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Maya 2018 - very junior rigger - quadruped rigging

Hi there,

I'm new here and I am also a very junior rigger with a lot of question! I have to rig this buffalo for school, I already have rig a biped from scratch.
 I don't use any auto-rig, so I learned to make ik/fk switch etc but for this one I wanted to know what was the best spline to animate with, the most easy for animators? 
Also I saw a rig where you have a normal FK, like from the tail to the neck, and another Fk but from the neck to the tail, and I was asking myself how can you switch between both ? 
I first thought to make a switch between a FK spline and Ribbon, but is it really easy to animate ?

So here are some question I have, thank you for reading me !!

Have a nice day !


  • zuka_banana
    Hi Mark ! First, thank you very much for your answer ! 

    IK and FK spines are very common. Every rig I create has both and most animators tend to leave it in IK because it allows you to work on each set of limbs independently.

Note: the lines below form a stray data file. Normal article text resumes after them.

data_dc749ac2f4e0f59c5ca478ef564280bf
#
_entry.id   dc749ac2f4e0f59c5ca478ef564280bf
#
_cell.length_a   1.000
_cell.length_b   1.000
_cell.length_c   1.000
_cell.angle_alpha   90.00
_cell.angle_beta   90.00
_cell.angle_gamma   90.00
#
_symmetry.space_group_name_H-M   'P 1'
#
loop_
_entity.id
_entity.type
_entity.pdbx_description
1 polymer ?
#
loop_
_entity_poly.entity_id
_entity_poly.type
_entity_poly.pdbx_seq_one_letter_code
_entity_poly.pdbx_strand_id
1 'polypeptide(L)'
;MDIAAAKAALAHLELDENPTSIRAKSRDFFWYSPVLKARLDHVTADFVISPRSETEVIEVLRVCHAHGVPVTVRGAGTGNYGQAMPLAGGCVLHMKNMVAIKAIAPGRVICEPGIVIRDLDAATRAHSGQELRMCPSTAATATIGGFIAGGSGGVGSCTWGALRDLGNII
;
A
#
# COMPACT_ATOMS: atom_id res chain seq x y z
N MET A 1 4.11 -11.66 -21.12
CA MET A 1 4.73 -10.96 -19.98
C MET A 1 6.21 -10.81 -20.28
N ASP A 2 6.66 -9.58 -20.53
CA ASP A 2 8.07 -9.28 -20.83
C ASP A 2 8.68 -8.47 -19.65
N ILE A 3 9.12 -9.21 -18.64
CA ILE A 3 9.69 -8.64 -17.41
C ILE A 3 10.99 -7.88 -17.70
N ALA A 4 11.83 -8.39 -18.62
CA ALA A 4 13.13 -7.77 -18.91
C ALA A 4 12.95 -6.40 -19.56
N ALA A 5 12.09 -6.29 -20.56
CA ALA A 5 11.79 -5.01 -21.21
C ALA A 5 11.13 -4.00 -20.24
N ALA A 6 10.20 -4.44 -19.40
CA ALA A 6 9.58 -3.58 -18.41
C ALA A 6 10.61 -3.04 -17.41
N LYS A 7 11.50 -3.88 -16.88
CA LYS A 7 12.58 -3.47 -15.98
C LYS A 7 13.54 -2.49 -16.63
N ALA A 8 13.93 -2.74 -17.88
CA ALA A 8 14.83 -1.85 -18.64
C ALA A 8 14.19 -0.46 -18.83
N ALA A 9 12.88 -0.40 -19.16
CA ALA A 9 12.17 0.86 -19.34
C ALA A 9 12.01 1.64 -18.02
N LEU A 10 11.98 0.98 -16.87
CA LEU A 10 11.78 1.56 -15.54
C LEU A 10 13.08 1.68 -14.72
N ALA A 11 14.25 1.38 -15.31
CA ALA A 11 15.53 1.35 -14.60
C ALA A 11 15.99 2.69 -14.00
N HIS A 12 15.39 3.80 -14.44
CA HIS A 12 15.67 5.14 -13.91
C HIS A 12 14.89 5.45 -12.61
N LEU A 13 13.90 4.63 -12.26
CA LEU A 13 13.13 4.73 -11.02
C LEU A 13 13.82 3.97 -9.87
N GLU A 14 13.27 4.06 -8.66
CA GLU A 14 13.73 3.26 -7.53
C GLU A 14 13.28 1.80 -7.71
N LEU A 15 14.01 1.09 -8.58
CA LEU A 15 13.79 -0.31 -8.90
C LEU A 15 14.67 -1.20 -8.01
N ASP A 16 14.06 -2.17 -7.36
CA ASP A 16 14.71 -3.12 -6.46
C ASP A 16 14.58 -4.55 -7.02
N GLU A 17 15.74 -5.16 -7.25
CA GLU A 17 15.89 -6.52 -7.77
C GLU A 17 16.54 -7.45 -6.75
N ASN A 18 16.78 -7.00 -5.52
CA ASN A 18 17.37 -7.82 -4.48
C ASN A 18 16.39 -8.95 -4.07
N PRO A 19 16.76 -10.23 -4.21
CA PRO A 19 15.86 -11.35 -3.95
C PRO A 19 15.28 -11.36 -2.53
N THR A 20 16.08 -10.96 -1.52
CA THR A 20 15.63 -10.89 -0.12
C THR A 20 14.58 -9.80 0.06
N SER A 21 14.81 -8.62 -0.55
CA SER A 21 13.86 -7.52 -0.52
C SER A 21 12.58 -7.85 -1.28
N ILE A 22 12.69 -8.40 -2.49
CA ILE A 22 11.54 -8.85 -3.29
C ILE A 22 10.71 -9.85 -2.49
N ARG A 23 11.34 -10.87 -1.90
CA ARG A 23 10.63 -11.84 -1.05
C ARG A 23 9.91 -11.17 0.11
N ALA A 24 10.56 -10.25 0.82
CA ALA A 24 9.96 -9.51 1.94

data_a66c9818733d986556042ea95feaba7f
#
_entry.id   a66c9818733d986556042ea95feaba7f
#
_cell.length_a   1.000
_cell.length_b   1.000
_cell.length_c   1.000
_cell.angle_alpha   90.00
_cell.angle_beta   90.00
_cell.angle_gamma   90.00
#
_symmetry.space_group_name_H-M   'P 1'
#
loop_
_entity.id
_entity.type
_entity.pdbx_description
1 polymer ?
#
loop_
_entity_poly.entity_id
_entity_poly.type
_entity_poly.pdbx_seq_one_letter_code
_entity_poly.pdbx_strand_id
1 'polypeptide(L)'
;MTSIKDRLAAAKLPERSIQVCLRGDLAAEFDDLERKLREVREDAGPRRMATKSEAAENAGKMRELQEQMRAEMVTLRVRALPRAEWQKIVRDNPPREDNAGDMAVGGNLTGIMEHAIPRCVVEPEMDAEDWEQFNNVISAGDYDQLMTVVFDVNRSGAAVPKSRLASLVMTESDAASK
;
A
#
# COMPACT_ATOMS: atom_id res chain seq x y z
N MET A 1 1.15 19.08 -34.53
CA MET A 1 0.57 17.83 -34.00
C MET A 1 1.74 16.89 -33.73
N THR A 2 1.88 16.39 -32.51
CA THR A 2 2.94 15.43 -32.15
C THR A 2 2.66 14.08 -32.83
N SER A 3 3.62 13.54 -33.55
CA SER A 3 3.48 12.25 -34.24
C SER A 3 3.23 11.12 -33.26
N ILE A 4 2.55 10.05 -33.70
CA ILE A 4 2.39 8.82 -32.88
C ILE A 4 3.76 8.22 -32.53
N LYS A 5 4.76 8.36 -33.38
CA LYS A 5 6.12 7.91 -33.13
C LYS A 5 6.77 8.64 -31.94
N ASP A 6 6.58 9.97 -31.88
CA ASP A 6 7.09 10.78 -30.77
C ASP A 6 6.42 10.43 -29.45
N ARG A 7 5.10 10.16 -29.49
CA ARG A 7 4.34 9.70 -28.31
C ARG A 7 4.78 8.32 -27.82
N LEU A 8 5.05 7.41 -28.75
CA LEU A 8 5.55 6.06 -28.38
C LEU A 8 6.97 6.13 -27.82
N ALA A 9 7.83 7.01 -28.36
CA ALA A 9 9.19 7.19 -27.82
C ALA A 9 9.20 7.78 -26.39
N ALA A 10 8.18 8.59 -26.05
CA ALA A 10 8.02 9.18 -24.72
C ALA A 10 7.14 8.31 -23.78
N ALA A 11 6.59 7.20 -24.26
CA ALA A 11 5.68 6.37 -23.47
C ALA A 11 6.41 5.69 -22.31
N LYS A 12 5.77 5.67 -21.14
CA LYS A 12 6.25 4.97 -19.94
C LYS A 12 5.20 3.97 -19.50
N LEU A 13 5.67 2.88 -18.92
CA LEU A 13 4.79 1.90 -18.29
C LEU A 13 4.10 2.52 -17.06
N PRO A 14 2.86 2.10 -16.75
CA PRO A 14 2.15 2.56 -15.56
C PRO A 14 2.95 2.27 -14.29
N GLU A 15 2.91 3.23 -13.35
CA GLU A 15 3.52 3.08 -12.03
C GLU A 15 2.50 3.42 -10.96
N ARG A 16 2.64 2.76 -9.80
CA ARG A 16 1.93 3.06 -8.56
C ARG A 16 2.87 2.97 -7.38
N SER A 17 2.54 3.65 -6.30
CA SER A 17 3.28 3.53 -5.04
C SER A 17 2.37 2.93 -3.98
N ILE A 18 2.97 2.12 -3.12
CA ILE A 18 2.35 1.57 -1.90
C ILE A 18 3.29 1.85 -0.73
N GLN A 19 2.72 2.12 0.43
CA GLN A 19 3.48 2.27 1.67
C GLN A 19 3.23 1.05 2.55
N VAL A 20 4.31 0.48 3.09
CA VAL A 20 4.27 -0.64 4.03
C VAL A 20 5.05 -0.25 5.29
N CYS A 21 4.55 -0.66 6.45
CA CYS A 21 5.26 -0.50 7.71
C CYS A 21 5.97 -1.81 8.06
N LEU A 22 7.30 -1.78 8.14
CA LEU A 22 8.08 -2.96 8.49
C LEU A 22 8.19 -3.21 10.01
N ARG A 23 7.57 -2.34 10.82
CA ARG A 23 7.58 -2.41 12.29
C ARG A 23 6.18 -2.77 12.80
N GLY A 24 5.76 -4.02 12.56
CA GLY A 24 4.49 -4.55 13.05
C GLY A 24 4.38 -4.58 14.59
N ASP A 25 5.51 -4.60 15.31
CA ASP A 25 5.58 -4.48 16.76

so for the spine you only need 3 or 4 joints going from the tail to the neck, is that it ?

    What is the difference between an Ik spline and a Ribbon ? I though ribbon is an ik spline but you have nicer rotation and stretch and squash in bonus ?
  • Mark Dygert
    Yea IK or Ribbon-IK ,they're pretty much the same. you say tomato i say tomato but really, same-same =)

    The key difference is in process and how you build the control rig that drives the final skeleton. Each way will cause you to design and build your rig in specific ways, which will help and hurt you in slightly different ways but both methods have workflows for dealing with their particular eccentricities.